Patrons stand outside of Ford's Theatre wearing face masks and awaiting their timed entry to the lobby.

Back at Work: Staff Reflect on Reopening to Visitors

4 min read

The Ford’s Theatre Society team and our National Park Service colleagues are ready to welcome you back to the museum and theatre during our phased reopening this summer (Petersen House and Aftermath Exhibits remain closed at this time). Below, our box office and visitor services staff share what returning to Ford’s following our pandemic closure means to them.

Interested in visiting soon? Check out our Welcome Back page for the latest about the safety measures in place, advance reservations and timed entry passes. We look forward to your safe return to our national historic site!

Jacob stands with arms crossed in front of a painting of Abraham Lincoln.
Ticket Services Manager Jacob Schnabel has worked at Ford’s for four years.

Ticket Services Manager Jacob Schnabel, why are you excited to be back?

I have missed my team! It is great to work in the museum and theatre again, see my colleagues and remember what it is like to work in-person again. It feels good to be back in the rhythm, even with limited capacities at the start.

I’ve enjoyed sprucing things up in the box office and clearing out items from our previous theatre season as we make room for new projects ahead! We are excited and incredibly prepared for reopening, ensuring that both staff and visitors have a safe, enjoyable experience while on-site.

What part of Ford’s history do you find most fascinating?

As a native North Dakotan, it has always been interesting to me that a North Dakota senator in the 1940s led the decades-long legislative effort to restore the dilapidated Ford’s Theatre building into the refurbished replica of the theatre we work in today. I guess it’s fun to think that my relatives – who likely voted for this Republican senator – were partially responsible for the National Historic Site status of Ford’s Theatre and how it is a working theatre and therefore partially to thank for my employment!

Ticket Services Supervisor Aaron Johnson, why are you excited to be back?

Aaron stands in the Ford's Theatre lobby.
Ticket Services Supervisor Aaron Johnson has worked with Ford’s for two years.

It is just a joy to work at Ford’s and to be able to share such an important part of American history with the public. Theatre and history are two big passions of mine. To be able to work at a place where those two realms come together is almost a dream come true. Also, the staff is so friendly and personable that it makes it a very pleasant work environment.

What part of Ford’s history do you find most fascinating?

I’ve always found the history of the theatre and the assassination to be a fascinating subject. Before I worked here, I had no idea that the theatre has such a storied history as being a war records facility. I think when people come to the site they learn so much more about our nation and leave with broader understanding of the impact of that one night.

Taryn stands next to a museum panel showing a life mask of Abraham Lincoln.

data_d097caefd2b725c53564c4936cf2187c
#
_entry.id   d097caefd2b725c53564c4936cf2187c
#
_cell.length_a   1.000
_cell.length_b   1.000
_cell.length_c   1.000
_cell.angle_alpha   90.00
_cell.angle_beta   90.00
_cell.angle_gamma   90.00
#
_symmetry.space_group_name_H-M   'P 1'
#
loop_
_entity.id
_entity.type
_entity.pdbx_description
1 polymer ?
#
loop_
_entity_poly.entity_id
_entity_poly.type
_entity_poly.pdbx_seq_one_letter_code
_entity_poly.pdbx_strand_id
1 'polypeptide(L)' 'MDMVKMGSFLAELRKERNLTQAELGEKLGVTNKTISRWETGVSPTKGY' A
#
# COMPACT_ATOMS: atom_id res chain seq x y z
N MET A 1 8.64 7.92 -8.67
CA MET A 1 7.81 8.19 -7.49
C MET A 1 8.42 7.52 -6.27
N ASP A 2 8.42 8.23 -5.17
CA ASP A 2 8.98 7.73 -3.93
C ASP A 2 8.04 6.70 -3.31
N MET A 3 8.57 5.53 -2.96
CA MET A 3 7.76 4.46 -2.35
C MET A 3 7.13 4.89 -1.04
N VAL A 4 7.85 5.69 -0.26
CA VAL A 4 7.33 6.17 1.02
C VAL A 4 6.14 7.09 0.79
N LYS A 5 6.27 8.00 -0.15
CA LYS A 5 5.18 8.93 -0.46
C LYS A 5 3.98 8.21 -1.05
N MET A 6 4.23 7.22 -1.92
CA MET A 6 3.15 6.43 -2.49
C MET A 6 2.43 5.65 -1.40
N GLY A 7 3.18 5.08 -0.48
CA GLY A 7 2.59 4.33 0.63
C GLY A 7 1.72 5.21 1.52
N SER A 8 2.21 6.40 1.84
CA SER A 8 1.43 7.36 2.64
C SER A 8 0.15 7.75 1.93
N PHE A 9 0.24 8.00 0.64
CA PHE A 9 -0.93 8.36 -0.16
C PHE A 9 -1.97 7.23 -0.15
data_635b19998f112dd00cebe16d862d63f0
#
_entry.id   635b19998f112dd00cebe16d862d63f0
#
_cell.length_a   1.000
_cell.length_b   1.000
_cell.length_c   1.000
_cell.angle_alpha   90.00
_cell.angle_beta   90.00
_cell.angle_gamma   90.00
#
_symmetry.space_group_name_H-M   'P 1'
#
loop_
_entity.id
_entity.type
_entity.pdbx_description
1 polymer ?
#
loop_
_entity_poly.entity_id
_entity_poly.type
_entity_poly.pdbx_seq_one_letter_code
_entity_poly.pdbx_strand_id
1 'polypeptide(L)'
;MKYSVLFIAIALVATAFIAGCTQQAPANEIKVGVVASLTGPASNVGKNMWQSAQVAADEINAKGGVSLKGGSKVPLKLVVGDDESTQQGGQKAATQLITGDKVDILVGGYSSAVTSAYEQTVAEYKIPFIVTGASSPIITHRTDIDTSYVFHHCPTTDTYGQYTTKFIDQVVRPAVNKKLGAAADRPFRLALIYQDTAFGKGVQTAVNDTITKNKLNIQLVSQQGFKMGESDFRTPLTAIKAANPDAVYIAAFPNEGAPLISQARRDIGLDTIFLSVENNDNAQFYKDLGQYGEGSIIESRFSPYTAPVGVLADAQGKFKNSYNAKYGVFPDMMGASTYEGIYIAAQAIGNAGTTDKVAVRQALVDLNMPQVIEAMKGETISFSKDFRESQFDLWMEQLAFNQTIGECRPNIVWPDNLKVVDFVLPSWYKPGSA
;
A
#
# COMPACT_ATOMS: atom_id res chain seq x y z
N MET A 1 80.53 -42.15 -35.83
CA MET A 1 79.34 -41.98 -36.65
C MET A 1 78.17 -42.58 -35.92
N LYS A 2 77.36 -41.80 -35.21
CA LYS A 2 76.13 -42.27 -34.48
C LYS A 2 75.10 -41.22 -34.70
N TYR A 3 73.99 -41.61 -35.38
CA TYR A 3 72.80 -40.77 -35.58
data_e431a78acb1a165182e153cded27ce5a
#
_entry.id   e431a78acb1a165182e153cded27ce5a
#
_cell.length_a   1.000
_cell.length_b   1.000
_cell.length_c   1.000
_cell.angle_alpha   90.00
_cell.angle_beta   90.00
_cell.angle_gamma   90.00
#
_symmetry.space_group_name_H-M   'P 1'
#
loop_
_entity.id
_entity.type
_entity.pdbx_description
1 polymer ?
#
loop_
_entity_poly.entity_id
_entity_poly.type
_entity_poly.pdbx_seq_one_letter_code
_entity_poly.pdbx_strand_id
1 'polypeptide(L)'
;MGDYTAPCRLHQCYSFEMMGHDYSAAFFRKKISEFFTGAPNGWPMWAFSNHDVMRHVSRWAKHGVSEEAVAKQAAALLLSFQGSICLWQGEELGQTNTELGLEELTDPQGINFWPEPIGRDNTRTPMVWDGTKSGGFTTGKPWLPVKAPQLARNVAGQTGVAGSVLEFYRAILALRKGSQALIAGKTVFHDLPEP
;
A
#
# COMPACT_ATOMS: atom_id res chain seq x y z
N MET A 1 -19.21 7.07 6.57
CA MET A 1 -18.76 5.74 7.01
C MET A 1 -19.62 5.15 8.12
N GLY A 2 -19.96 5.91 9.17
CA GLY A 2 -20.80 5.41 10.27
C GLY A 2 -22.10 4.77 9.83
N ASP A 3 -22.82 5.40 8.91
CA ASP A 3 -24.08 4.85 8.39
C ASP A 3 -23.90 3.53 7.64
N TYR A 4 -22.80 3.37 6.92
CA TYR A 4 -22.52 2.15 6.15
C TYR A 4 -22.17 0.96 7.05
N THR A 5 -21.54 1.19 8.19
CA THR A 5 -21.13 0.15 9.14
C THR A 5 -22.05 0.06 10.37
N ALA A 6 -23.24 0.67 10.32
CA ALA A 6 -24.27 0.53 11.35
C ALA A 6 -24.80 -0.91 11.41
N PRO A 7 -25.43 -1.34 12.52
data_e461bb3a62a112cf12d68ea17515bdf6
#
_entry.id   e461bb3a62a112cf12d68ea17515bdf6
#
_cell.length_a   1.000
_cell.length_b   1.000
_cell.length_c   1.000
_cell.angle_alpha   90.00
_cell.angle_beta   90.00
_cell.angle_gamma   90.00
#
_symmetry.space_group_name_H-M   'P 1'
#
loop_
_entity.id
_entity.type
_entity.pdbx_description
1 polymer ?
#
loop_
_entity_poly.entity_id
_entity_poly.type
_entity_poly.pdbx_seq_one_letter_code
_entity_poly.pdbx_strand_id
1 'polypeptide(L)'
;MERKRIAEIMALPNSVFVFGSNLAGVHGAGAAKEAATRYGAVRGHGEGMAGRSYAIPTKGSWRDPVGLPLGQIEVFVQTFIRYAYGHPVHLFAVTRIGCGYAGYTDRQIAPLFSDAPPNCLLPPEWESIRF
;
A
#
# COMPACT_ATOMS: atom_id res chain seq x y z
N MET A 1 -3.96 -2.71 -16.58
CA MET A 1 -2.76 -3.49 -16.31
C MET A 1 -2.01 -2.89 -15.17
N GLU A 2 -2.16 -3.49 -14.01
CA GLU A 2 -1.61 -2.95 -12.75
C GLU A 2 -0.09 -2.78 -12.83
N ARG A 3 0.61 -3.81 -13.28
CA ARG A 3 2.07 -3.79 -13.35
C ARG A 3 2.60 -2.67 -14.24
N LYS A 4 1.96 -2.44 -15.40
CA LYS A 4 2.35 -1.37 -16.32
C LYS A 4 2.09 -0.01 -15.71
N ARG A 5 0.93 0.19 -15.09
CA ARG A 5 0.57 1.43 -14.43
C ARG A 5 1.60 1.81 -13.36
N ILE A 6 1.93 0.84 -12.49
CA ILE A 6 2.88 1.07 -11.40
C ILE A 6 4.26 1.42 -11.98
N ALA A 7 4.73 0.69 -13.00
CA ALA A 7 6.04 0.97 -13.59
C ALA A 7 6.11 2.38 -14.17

Ticket Services Associate Taryn Schlitzer has worked for Ford’s for two and a half years. She moonlights with the visitor services team.

Ticket Services Associate Taryn Schlitzer, why are you excited to be back?

To see familiar faces again! I didn’t realize how important work relationships are for my social and mental growth until I was without them during the pandemic. I’m excited to see everyone in person again and have that comfort back!

What part of Ford’s history do you find most fascinating?

I love that Lincoln was an avid patron of the theater, but not in the sense of the art form that we know today. It wasn’t as highbrow back then as it is now, so for me it translates as his guilty pleasure. Like competitive reality shows are for me. There’s something innately human and universal in that detail that really resonates with me.

Steve stands in the Ford's Lobby by a painting of Abraham Lincoln.
Ticket Services Associate Steve Langley has worked with Ford’s for five years.

Ticket Services Associate Steve Langley, why are you excited to be back?

I’m eager to connect with visitors from around the world, the nation and the DMV (D.C., Maryland and Virginia) again. We’re all pandemic survivors.

What part of Ford’s history do you find most fascinating?

As a D.C. native, I would love to time travel to the early 1860s to see how I would be treated at Ford’s Theatre and how I would handle and feel about such treatment—given the rights listed in the Constitution.

Chris stands outside of the Ford's Theatre entrance with the board where daytime entry details are posted.
Visitor Services Associate and Education Program Artist Chris Stinson has worked with Ford’s for 10 years.

Visitor Services Associate Chris Stinson, why are you excited to be back?

I’m thrilled to welcome the world back to our wonderful site and to share incredible stories about one of the most dramatic and consequential events in American history.

What part of Ford’s history do you find most fascinating?

I love the story about Laura Keene, the star of Our American Cousin, stopping the show mid-performance upon spotting President Lincoln enter the theatre. The orchestra played “Hail to the Chief,” and Lincoln received a standing ovation from a packed house of people grateful to him for saving the Union. It’s nice to know that before tragedy struck, Lincoln received some long-overdue appreciation from his fellow Americans for all of his incredible work and sacrifice during the war.

Headshot for Lauren Beyea.

Lauren Beyea is a former Interim Director of Communications and Marketing at Ford's Theatre.

Behind-the-Scenes History

Latest Posts From Ford’s Theatre